George Orwell's relationship to the Left was complicated while he lived, and only grew more so after his death. Always determined to find out what he himself thought, rather than align with a particular party or doctrine, his criticism spared neither enemies nor allies. He both denounced and was denounced by the Communist Party, and he traded public jabs with pacifists and anarchists, remaining all the while a steadfast opponent of capitalism, imperialism, and all forms of totalitarianism.
“Sometimes, in the predawn hours when they find me wandering around without possibility for rest, I am able to climb up on a wisp of smoke and, from very high up, I look at us. Believe me that what can be seen is so beautiful that it’s painful to look at. I’m not saying that it’s perfect, nor that it’s finished, nor that it has no gaps, irregularities, wounds to close, injustices to remedy, spaces to liberate. Eppur si muove. And yet it moves. As if everything bad that we are and carry were mixed with the good that we can be, and the entire world redrew its geography and its time were remade with another calendar. Well, as if another world were possible.” - Zapatista Subcommandante Marcos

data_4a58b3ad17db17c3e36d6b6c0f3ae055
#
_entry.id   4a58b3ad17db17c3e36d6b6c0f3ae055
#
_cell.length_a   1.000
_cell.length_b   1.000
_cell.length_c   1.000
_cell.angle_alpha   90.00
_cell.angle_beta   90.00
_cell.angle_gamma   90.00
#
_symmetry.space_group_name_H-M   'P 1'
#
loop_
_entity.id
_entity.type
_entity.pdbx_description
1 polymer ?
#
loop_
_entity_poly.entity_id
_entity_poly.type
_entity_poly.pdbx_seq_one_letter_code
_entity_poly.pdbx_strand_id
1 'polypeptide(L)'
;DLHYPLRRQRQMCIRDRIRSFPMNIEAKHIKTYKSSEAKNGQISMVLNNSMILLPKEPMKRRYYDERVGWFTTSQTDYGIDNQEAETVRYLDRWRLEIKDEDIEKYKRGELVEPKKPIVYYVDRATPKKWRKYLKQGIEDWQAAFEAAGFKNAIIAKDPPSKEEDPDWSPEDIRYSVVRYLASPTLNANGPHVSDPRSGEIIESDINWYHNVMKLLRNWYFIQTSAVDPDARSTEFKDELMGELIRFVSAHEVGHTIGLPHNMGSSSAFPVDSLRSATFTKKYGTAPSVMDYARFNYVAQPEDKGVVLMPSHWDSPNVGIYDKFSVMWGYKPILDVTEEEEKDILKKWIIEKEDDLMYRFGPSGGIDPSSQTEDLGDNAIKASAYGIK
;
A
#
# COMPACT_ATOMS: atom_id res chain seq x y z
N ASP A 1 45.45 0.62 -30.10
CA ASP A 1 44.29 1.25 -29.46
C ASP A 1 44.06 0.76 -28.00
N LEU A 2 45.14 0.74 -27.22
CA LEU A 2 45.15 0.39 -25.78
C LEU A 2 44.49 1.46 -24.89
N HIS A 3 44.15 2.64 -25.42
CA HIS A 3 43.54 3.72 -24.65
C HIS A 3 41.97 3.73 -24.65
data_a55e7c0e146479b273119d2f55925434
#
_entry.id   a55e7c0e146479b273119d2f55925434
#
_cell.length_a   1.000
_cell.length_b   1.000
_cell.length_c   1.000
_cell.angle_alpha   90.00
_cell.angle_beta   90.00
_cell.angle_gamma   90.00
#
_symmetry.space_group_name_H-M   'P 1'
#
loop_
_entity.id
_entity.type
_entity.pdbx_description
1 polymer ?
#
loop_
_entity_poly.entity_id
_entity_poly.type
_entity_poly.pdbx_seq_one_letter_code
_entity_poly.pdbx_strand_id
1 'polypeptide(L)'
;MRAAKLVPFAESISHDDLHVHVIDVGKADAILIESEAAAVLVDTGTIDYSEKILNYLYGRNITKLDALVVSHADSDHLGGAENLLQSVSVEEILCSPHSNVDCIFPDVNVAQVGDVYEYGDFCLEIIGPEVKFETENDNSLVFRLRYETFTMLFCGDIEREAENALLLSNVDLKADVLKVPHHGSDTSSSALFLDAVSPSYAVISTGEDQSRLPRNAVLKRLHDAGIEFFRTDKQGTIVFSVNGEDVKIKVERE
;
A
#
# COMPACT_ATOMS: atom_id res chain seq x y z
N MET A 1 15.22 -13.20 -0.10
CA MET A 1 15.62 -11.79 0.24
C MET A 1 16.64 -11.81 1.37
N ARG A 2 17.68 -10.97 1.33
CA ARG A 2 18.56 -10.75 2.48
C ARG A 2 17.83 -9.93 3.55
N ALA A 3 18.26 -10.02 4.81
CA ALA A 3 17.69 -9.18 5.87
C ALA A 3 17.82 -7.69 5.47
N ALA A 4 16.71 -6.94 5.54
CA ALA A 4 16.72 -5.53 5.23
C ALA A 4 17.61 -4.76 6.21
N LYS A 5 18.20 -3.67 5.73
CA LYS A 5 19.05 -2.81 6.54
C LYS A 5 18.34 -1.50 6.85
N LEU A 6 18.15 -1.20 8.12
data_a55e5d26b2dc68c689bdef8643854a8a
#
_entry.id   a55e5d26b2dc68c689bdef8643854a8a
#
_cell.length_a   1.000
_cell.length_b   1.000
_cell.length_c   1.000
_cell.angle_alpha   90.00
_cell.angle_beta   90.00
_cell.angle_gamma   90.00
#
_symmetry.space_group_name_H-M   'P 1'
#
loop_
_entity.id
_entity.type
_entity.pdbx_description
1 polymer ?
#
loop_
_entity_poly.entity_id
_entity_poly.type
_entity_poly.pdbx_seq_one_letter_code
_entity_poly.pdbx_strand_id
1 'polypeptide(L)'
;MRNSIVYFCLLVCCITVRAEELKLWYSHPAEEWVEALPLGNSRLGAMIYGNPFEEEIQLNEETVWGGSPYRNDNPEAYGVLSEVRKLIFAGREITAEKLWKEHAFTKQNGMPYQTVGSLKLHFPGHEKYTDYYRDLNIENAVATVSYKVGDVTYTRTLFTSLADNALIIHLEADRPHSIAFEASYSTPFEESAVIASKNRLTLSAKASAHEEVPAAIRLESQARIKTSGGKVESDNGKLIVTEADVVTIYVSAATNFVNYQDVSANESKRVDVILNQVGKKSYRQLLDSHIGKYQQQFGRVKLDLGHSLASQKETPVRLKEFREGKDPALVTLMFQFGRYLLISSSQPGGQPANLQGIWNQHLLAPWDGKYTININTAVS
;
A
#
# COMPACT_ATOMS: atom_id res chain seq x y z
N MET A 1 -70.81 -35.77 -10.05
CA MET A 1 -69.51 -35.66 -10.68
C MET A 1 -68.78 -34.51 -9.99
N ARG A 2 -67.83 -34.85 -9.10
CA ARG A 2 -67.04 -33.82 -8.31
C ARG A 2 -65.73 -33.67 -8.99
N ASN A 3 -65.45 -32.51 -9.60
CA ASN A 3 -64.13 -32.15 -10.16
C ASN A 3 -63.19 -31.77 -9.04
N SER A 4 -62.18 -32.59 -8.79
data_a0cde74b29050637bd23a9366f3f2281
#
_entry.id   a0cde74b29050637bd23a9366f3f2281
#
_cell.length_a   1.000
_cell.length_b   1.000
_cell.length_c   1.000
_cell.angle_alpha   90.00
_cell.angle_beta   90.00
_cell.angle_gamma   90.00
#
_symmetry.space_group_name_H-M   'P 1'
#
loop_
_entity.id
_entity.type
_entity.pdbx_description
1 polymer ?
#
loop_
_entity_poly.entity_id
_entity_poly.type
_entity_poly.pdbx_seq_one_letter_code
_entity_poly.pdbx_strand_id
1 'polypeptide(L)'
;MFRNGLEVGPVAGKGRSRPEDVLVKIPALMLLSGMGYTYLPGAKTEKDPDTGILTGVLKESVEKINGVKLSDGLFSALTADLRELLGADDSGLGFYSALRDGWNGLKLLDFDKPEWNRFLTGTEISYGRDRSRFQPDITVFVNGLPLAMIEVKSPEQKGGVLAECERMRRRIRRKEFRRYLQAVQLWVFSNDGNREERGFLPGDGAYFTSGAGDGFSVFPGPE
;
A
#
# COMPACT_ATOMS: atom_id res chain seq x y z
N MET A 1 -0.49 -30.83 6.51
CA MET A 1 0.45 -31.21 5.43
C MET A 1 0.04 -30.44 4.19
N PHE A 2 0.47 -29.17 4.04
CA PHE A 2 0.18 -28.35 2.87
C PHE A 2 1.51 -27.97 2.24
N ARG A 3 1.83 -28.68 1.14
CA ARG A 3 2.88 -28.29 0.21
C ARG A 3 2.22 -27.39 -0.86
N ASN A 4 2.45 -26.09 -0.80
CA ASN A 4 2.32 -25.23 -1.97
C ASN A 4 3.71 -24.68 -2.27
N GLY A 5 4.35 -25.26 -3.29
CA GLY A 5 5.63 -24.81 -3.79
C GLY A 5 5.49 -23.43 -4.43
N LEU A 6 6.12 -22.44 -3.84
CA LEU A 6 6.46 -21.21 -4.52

A manifesto by George Orwell, published in a recent book on the British author, argues that democracy and socialism are not merely two desirable and complementary ideals, but are, or ought to be, the same thing -- that socialism is simply the extension of democratic principles into the economic life of the society.
The Occupy movement is more than five years in the past, and its legacy is mainly one of frustration. But there is still much to be gained from those few tense weeks.
Alexander Reid Ross, the author of the book Against the Fascist Creep, responds to a review of his book by E.Z. Kay published in Toward Freedom. "Fascism stems from colonial domination and perseveres through the encroachment of capital... To confront fascism, we must also confront intellectual and moral crises in our society," Ross writes.
What is fascism, really? This question seems to be coming up more and more since the electoral victory of Donald Trump, and most recently following the events in Charlottesville. The new book Against the Fascist Creep is a useful guide to the many ideological and subcultural manifestations of the contemporary fascist movement.